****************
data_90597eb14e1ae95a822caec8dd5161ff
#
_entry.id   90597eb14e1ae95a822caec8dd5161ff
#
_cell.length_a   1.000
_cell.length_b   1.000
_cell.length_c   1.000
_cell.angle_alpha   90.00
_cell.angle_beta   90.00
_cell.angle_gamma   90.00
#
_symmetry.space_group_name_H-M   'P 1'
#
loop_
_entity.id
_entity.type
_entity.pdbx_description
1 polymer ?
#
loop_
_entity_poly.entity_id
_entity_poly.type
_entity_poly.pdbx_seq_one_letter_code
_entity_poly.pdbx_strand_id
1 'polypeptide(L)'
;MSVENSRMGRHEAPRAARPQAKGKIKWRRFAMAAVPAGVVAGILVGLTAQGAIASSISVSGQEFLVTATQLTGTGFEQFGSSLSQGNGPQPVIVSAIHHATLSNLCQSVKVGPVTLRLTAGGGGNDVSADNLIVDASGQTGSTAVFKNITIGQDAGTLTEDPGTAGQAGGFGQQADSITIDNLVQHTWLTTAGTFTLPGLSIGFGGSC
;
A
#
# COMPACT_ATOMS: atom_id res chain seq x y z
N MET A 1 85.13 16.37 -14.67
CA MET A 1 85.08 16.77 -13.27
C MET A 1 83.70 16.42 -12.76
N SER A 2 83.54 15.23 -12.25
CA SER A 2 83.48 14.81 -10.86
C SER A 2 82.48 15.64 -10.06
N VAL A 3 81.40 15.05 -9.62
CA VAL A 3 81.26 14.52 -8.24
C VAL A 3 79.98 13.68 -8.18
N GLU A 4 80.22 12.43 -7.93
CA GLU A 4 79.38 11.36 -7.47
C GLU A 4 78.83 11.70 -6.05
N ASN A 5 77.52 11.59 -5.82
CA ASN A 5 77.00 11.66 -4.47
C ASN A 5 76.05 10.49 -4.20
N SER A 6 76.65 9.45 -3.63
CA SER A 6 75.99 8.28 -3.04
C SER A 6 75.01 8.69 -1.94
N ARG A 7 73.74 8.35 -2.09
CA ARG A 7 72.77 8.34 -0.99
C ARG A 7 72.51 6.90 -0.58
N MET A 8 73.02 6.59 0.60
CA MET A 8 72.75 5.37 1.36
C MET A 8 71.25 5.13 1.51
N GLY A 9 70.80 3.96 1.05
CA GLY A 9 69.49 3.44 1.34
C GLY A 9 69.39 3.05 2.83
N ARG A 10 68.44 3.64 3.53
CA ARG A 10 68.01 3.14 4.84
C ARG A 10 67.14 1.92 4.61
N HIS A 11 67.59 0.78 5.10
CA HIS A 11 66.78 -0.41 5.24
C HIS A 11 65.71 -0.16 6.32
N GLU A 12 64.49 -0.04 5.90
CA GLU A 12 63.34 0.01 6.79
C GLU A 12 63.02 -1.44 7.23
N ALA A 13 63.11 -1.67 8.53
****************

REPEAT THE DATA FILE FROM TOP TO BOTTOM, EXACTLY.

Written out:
data_90597eb14e1ae95a822caec8dd5161ff
#
_entry.id   90597eb14e1ae95a822caec8dd5161ff
#
_cell.length_a   1.000
_cell.length_b   1.000
_cell.length_c   1.000
_cell.angle_alpha   90.00
_cell.angle_beta   90.00
_cell.angle_gamma   90.00
#
_symmetry.space_group_name_H-M   'P 1'
#
loop_
_entity.id
_entity.type
_entity.pdbx_description
1 polymer ?
#
loop_
_entity_poly.entity_id
_entity_poly.type
_entity_poly.pdbx_seq_one_letter_code
_entity_poly.pdbx_strand_id
1 'polypeptide(L)'
;MSVENSRMGRHEAPRAARPQAKGKIKWRRFAMAAVPAGVVAGILVGLTAQGAIASSISVSGQEFLVTATQLTGTGFEQFGSSLSQGNGPQPVIVSAIHHATLSNLCQSVKVGPVTLRLTAGGGGNDVSADNLIVDASGQTGSTAVFKNITIGQDAGTLTEDPGTAGQAGGFGQQADSITIDNLVQHTWLTTAGTFTLPGLSIGFGGSC
;
A
#
# COMPACT_ATOMS: atom_id res chain seq x y z
N MET A 1 85.13 16.37 -14.67
CA MET A 1 85.08 16.77 -13.27
C MET A 1 83.70 16.42 -12.76
N SER A 2 83.54 15.23 -12.25
CA SER A 2 83.48 14.81 -10.86
C SER A 2 82.48 15.64 -10.06
N VAL A 3 81.40 15.05 -9.62
CA VAL A 3 81.26 14.52 -8.24
C VAL A 3 79.98 13.68 -8.18
N GLU A 4 80.22 12.43 -7.93
CA GLU A 4 79.38 11.36 -7.47
C GLU A 4 78.83 11.70 -6.05
N ASN A 5 77.52 11.59 -5.82
CA ASN A 5 77.00 11.66 -4.47
C ASN A 5 76.05 10.49 -4.20
N SER A 6 76.65 9.45 -3.63
CA SER A 6 75.99 8.28 -3.04
C SER A 6 75.01 8.69 -1.94
N ARG A 7 73.74 8.35 -2.09
CA ARG A 7 72.77 8.34 -0.99
C ARG A 7 72.51 6.90 -0.58
N MET A 8 73.02 6.59 0.60
CA MET A 8 72.75 5.37 1.36
C MET A 8 71.25 5.13 1.51
N GLY A 9 70.80 3.96 1.05
CA GLY A 9 69.49 3.44 1.34
C GLY A 9 69.39 3.05 2.83
N ARG A 10 68.44 3.64 3.53
CA ARG A 10 68.01 3.14 4.84
C ARG A 10 67.14 1.92 4.61
N HIS A 11 67.59 0.78 5.10
CA HIS A 11 66.78 -0.41 5.24
C HIS A 11 65.71 -0.16 6.32
N GLU A 12 64.49 -0.04 5.90
CA GLU A 12 63.34 0.01 6.79
C GLU A 12 63.02 -1.44 7.23
N ALA A 13 63.11 -1.67 8.53